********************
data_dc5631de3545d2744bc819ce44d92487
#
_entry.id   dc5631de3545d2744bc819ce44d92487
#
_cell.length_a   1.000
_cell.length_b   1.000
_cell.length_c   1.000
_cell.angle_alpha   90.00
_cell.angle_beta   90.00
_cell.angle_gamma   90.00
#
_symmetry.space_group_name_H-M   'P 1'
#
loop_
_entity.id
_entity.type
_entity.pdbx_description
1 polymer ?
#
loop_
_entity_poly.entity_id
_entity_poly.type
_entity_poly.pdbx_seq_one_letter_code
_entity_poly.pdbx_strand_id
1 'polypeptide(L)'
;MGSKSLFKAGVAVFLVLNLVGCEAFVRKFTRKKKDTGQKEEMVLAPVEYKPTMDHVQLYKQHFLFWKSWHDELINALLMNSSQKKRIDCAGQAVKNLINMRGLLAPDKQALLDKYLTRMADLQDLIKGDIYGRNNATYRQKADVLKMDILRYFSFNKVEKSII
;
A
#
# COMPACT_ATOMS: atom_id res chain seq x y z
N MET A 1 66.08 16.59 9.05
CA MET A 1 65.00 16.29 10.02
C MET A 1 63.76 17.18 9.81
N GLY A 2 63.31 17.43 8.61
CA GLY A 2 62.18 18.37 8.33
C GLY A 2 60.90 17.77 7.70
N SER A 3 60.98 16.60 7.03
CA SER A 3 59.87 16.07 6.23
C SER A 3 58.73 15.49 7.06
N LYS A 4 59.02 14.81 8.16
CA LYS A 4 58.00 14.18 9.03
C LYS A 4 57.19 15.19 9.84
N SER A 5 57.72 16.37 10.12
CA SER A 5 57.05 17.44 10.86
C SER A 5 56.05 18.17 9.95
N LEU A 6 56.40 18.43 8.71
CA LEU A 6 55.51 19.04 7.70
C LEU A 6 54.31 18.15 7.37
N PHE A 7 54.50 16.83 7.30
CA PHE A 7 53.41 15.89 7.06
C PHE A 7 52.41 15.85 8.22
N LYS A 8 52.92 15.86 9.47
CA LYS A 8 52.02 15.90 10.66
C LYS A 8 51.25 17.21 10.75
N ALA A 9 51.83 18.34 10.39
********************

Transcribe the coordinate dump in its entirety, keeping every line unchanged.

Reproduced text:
data_dc5631de3545d2744bc819ce44d92487
#
_entry.id   dc5631de3545d2744bc819ce44d92487
#
_cell.length_a   1.000
_cell.length_b   1.000
_cell.length_c   1.000
_cell.angle_alpha   90.00
_cell.angle_beta   90.00
_cell.angle_gamma   90.00
#
_symmetry.space_group_name_H-M   'P 1'
#
loop_
_entity.id
_entity.type
_entity.pdbx_description
1 polymer ?
#
loop_
_entity_poly.entity_id
_entity_poly.type
_entity_poly.pdbx_seq_one_letter_code
_entity_poly.pdbx_strand_id
1 'polypeptide(L)'
;MGSKSLFKAGVAVFLVLNLVGCEAFVRKFTRKKKDTGQKEEMVLAPVEYKPTMDHVQLYKQHFLFWKSWHDELINALLMNSSQKKRIDCAGQAVKNLINMRGLLAPDKQALLDKYLTRMADLQDLIKGDIYGRNNATYRQKADVLKMDILRYFSFNKVEKSII
;
A
#
# COMPACT_ATOMS: atom_id res chain seq x y z
N MET A 1 66.08 16.59 9.05
CA MET A 1 65.00 16.29 10.02
C MET A 1 63.76 17.18 9.81
N GLY A 2 63.31 17.43 8.61
CA GLY A 2 62.18 18.37 8.33
C GLY A 2 60.90 17.77 7.70
N SER A 3 60.98 16.60 7.03
CA SER A 3 59.87 16.07 6.23
C SER A 3 58.73 15.49 7.06
N LYS A 4 59.02 14.81 8.16
CA LYS A 4 58.00 14.18 9.03
C LYS A 4 57.19 15.19 9.84
N SER A 5 57.72 16.37 10.12
CA SER A 5 57.05 17.44 10.86
C SER A 5 56.05 18.17 9.95
N LEU A 6 56.40 18.43 8.71
CA LEU A 6 55.51 19.04 7.70
C LEU A 6 54.31 18.15 7.37
N PHE A 7 54.50 16.83 7.30
CA PHE A 7 53.41 15.89 7.06
C PHE A 7 52.41 15.85 8.22
N LYS A 8 52.92 15.86 9.47
CA LYS A 8 52.02 15.90 10.66
C LYS A 8 51.25 17.21 10.75
N ALA A 9 51.83 18.34 10.39